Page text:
2013-10-15

Estimation questions in job interviews

I had heard about those questions in job interviews where you are asked to estimate on the spot something, though having no real data about it.

There was some example about estimating the quantity of gas stations on the whole USA; I seem to remember that was for a Google job application. The guy had the guts to throw up numbers in a hunch with the handwaviest idea of how they could be good numbers… and, luckily, at the end the result was even not a bad approximation.

I realize now that at the moment, when I read that, the “luckily” part is what stuck on me. While it’s true that the guy had the wit to back the numbers and/or the chutzpah to pick them out of thin air, and even though he also had some brillian moments to just turn around and cross-check some imagined number by using another set of assumptions… the thing is that finally he was near the true number.
Luckily.

It was fascinating, and rather intimidating. How in hell would I be able to do something like that?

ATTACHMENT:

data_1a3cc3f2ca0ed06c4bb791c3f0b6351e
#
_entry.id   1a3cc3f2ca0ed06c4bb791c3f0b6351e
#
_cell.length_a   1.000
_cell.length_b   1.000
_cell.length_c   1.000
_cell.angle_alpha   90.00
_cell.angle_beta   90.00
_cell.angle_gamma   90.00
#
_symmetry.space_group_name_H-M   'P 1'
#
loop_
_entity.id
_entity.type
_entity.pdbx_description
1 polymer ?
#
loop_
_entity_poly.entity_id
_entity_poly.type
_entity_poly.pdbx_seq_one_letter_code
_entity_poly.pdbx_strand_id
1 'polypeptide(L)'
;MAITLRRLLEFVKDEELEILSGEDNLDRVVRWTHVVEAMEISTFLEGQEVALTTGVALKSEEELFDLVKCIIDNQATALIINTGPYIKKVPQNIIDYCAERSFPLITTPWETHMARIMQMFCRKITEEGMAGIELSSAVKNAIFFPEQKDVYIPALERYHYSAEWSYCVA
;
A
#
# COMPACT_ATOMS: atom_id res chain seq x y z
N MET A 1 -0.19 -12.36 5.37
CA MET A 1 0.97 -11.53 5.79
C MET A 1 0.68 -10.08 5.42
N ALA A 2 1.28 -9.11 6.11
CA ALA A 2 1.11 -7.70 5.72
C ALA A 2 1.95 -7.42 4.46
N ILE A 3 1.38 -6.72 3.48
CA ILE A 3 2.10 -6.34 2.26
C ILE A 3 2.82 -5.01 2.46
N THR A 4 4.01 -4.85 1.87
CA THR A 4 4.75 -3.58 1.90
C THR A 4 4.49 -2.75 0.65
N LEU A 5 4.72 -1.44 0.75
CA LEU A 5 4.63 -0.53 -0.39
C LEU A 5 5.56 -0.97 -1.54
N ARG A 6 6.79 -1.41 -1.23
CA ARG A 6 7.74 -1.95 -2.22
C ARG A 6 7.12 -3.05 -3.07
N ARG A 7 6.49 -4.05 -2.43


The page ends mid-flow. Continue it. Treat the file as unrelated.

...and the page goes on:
So, when in a recent job interview I was asked point-blank for such an estimation, I was totally caught off-guard. I was rather well prepared technically, if only because I had been kind-of-practicing lately - but I wasn’t really expecting any more technical questions that day (it was late after work!), and certainly no estimations. But here I was, with the interviewer just charmingly dropping the question and handing me a piece of paper.  Something like, “how many tumbles do together all the martial art practitioners in Kyoto on one given day?”.
Oh god oh god oh god. WTF. Wasn’t this the HR part of the interview??

Well, who would have thought. I had never practiced for such a thing (how?), but suddenly I was throwing up numbers all the same. Adrenaline, I guess. One factor, two, a third one, of course this is approximate but we can consider it’s good enough because of blah, … a big multiplication of it all, it’s done.

The interviewer looked at me kind of blankly. Then at the piece of paper.

“Are you sure?”, I think he asked.

I took another look at the numbers and crossed over one number and fumbled a bit with another and mumbled something but the final result stayed more or less where it was already. Which had to be a good sign, since the interviewer had started saying that just getting in the order of magnitude would be OK.  “Yes, I think that has to be something like this”.